Related Topics: federated search, multilingual, r&d, relevance ranking, SBIR, sttr, translations


Connectivity and Communications in Global Science

The recent launch of a new multilingual search capability for international science-  multilingual (see ) represents a significant step towards increasing connectivity and communications in global science. Hosted at the DOE Office of Scientific and Technical Information within the Office of Science, this instant access to international scientific literature acquires special significance in today's era of international science and large multi-national collaborations.

Some might say the language of science is mathematics. Others would vote for experiments and observational data. In yet another sense simulations and modeling allow predictive science. Along with these 'universal' languages of science, scientists need to communicate via the spoken and written word.  With other nations increasing their investments in Science and Technology, and often publishing in their native languages, we may thus miss out on new results due to language barriers that restrict our access and search tools. Likewise, the dissemination of our science to geographically and linguistically distant colleagues is not fully successful if we are losing sections of non-English speaking readers.

Today we tend to take our easy access to information as granted. Without committing to actual years - many of us remember how difficult it used to be to access research publications in our efforts to understand the past to create science for the future. Especially difficult were the situations when we needed to find international journals and decipher publications in foreign languages. Sometimes...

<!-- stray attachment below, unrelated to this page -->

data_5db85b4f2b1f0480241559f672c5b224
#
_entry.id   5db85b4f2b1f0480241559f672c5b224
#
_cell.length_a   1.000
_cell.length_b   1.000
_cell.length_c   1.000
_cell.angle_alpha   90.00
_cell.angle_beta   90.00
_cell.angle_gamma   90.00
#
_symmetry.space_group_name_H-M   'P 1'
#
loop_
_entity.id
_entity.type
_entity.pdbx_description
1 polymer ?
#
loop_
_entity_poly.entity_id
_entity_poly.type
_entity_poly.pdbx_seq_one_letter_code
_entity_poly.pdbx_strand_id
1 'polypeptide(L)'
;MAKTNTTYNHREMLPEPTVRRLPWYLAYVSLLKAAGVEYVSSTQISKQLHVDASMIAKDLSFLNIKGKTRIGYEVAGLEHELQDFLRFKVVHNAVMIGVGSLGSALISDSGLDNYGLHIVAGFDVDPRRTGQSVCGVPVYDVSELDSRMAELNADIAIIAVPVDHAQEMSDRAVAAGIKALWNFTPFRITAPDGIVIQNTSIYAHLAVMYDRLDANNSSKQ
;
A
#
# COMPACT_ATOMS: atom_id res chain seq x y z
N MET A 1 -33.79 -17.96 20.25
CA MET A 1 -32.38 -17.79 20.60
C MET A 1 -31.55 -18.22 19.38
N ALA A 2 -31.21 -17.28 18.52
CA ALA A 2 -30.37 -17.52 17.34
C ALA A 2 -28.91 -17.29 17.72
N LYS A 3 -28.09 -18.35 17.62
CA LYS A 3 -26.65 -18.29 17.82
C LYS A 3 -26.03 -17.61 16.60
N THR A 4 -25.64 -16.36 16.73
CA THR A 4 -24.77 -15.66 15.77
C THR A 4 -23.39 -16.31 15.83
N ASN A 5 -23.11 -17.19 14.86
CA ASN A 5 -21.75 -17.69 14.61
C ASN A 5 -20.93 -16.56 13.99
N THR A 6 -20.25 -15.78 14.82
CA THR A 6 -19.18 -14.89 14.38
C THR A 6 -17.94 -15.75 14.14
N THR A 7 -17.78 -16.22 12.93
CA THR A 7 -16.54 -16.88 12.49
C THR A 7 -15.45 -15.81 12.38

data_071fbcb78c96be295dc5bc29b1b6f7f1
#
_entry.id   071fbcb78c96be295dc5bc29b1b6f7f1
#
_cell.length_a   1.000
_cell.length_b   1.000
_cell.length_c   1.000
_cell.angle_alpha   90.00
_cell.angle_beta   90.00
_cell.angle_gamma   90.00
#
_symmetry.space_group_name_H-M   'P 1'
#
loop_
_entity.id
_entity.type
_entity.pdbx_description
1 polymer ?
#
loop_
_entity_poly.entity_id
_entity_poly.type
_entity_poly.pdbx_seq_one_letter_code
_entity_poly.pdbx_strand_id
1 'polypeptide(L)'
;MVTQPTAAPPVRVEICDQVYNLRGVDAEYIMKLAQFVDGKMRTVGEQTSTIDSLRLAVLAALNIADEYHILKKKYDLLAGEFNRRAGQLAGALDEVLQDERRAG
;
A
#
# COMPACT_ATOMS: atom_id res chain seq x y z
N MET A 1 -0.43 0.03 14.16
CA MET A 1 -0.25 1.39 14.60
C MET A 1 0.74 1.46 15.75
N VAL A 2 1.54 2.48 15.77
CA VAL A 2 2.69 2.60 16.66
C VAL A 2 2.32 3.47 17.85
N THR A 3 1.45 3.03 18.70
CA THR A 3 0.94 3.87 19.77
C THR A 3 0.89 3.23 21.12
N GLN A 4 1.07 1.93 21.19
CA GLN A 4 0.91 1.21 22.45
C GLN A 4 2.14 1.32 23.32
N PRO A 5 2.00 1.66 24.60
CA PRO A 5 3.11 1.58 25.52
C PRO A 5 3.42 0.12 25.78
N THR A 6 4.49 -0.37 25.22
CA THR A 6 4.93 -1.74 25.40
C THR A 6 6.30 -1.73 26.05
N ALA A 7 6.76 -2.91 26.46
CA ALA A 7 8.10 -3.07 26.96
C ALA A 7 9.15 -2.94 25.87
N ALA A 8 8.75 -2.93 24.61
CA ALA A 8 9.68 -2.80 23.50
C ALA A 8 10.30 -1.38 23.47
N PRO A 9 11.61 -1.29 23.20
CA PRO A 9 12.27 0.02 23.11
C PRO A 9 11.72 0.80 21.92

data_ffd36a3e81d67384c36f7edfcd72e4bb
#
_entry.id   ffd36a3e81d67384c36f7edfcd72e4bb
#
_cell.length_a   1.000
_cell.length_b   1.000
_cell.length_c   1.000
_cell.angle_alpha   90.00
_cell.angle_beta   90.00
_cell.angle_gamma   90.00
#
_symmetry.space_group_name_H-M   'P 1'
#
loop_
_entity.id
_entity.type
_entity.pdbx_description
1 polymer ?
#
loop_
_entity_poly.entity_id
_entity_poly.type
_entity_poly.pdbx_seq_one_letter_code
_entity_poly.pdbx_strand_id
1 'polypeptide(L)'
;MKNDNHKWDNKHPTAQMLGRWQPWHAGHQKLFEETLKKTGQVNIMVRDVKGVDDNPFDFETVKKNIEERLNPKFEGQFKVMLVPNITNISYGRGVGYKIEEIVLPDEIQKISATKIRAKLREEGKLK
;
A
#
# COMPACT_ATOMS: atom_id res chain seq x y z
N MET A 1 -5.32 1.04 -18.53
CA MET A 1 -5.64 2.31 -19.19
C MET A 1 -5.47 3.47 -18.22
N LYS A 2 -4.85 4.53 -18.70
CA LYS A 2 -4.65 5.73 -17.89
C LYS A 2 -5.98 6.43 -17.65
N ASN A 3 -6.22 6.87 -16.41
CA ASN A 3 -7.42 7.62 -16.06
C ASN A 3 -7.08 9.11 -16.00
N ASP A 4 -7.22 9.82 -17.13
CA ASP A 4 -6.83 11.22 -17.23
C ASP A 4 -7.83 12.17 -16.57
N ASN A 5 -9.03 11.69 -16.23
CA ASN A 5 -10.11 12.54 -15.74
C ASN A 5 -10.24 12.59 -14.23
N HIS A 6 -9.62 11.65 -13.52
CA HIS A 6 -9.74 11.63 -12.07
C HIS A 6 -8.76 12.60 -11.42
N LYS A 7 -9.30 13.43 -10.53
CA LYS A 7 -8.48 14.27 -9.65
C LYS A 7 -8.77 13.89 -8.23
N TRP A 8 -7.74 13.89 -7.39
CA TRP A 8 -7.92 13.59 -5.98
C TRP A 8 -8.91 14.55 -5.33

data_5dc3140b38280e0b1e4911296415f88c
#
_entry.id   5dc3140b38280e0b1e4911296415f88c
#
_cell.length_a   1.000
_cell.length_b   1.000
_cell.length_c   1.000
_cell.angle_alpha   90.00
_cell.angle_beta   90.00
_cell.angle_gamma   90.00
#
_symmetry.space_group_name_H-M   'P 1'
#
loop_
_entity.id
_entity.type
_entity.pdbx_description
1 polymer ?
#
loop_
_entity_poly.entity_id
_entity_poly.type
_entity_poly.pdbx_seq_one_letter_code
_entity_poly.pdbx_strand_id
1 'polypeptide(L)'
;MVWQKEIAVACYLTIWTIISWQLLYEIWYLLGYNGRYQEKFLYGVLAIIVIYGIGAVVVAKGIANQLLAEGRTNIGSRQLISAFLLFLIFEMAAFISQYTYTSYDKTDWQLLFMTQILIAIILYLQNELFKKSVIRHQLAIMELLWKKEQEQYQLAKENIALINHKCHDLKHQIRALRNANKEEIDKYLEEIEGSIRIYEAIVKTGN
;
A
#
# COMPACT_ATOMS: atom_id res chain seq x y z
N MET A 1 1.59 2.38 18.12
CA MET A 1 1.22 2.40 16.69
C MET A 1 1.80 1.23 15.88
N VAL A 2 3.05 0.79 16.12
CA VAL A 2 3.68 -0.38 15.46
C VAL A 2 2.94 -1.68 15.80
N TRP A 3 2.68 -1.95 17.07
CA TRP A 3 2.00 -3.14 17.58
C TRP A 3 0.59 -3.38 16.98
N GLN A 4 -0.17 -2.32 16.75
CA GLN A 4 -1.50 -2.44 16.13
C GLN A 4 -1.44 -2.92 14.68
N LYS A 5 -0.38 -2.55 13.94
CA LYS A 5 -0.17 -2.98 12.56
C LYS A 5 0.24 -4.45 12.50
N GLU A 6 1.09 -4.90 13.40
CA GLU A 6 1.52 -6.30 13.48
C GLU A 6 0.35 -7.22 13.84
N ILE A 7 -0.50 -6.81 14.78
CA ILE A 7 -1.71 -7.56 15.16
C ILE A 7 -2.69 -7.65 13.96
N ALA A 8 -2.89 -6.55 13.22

Related Topics: multilingual, translations, (WWS)


Multilingual WorldWideScience.orgBETA Officially Launched

by Lorrie Johnson 20 Jun, 2010 in Technology


Multilingual WorldWideScience.orgBETA Officially Launched

On June 11, the Multilingual BETA was officially launched in Helsinki, Finland at the International Council for Scientific and Technical Information (ICSTI) annual conference.  This new capability is the result of an international public-private partnership between the Alliance and Microsoft Research, whose translations technology has been paired with the federated searching technology of Deep Web Technologies. now provides the first-ever real-time searching and translation across globally-dispersed, multilingual scientific literature. Multilingual

WorldWideScience.orgBETA allows users to conduct a single query of over 70 scientific databases from around the world.  Results can then be translated into the user’s preferred language.  Currently, nine languages are available (Chinese, English, French, German, Japanese, Korean, Portuguese, Spanish, and Russian) and more languages will be added in the coming months.  With the pace of non-English scientific publishing continuing to grow, it is vitally important that English-speaking scientists gain access to non-English content.  Conversely, Multilingual WorldWideScience.orgBETA also benefits non-English-speaking users by enabling translations of English-language content.

Since its inception in 2007, has grown from searching 12 databases in 10 countries to searching over 70 databases in 66 countries, covering more than 400 million pages of science. OSTI serves as the Operating Agent for, and as the product manager, I have been enormously honored to lead this project over the past three years.  From the beginning, the goal behind has been to broaden access to the world’s scientific information and to facilitate the scientific discovery process.  With each new database that has been added to’s searches...

Related Topics: microsoft, multilingual, MWWS, translations, (WWS)